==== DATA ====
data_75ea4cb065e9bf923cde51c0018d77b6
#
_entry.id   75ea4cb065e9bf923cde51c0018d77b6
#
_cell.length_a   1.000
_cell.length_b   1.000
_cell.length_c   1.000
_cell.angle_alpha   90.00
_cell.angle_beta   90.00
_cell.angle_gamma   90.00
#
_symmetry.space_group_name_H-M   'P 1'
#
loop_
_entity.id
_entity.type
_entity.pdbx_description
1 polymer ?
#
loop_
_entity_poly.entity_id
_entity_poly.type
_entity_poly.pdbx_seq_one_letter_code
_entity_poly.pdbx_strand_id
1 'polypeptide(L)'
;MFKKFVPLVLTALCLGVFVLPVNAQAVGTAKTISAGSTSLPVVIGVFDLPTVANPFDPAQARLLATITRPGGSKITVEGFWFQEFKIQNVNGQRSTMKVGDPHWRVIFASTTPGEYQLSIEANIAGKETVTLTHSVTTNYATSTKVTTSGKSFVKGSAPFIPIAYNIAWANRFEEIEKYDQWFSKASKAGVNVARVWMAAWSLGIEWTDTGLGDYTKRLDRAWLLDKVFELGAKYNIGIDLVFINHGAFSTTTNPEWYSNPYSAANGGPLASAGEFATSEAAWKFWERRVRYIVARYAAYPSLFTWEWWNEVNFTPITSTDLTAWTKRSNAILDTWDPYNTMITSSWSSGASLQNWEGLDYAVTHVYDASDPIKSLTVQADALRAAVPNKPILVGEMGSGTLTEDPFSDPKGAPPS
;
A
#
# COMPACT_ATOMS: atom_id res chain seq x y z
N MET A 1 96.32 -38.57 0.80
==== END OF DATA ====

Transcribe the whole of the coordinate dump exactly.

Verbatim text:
data_75ea4cb065e9bf923cde51c0018d77b6
#
_entry.id   75ea4cb065e9bf923cde51c0018d77b6
#
_cell.length_a   1.000
_cell.length_b   1.000
_cell.length_c   1.000
_cell.angle_alpha   90.00
_cell.angle_beta   90.00
_cell.angle_gamma   90.00
#
_symmetry.space_group_name_H-M   'P 1'
#
loop_
_entity.id
_entity.type
_entity.pdbx_description
1 polymer ?
#
loop_
_entity_poly.entity_id
_entity_poly.type
_entity_poly.pdbx_seq_one_letter_code
_entity_poly.pdbx_strand_id
1 'polypeptide(L)'
;MFKKFVPLVLTALCLGVFVLPVNAQAVGTAKTISAGSTSLPVVIGVFDLPTVANPFDPAQARLLATITRPGGSKITVEGFWFQEFKIQNVNGQRSTMKVGDPHWRVIFASTTPGEYQLSIEANIAGKETVTLTHSVTTNYATSTKVTTSGKSFVKGSAPFIPIAYNIAWANRFEEIEKYDQWFSKASKAGVNVARVWMAAWSLGIEWTDTGLGDYTKRLDRAWLLDKVFELGAKYNIGIDLVFINHGAFSTTTNPEWYSNPYSAANGGPLASAGEFATSEAAWKFWERRVRYIVARYAAYPSLFTWEWWNEVNFTPITSTDLTAWTKRSNAILDTWDPYNTMITSSWSSGASLQNWEGLDYAVTHVYDASDPIKSLTVQADALRAAVPNKPILVGEMGSGTLTEDPFSDPKGAPPS
;
A
#
# COMPACT_ATOMS: atom_id res chain seq x y z
N MET A 1 96.32 -38.57 0.80